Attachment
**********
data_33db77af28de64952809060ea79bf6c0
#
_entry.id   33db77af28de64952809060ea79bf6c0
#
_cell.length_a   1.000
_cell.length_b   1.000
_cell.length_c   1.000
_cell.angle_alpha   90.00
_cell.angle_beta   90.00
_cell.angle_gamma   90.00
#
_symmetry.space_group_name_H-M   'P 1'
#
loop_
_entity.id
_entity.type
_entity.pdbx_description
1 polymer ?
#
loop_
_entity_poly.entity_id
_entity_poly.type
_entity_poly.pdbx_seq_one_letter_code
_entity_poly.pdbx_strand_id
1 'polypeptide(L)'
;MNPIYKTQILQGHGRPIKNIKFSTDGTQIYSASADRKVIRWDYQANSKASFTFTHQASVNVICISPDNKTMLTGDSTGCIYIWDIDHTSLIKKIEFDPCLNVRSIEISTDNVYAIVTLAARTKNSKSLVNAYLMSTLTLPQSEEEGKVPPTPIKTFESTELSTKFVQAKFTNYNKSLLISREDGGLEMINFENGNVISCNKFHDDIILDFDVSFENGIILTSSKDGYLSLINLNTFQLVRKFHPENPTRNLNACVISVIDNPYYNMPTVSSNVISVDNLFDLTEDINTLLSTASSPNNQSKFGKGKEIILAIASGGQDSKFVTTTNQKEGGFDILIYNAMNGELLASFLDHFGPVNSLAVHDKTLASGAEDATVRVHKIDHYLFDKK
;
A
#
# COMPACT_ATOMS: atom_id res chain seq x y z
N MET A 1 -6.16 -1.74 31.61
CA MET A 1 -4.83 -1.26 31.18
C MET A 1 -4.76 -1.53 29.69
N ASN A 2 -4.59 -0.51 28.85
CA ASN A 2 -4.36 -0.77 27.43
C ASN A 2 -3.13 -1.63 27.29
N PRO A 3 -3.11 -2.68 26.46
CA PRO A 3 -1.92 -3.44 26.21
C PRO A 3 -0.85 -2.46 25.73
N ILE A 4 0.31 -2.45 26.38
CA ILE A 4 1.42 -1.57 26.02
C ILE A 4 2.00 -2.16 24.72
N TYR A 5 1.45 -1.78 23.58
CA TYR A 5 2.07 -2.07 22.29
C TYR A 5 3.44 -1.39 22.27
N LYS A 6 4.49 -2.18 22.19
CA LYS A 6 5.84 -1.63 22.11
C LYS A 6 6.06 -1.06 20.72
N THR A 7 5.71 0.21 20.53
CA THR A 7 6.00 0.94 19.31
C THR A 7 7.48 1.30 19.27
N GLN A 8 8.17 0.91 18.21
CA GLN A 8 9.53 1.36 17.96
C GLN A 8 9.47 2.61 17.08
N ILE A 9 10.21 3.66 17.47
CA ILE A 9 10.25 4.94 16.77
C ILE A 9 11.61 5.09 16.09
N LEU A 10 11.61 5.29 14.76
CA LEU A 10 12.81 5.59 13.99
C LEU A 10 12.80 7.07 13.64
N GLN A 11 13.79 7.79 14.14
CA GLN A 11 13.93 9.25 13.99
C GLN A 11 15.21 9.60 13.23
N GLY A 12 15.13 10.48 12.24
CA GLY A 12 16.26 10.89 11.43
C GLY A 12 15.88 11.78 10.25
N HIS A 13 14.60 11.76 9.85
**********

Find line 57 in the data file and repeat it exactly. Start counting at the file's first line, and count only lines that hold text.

C ILE A 9 11.61 5.09 16.09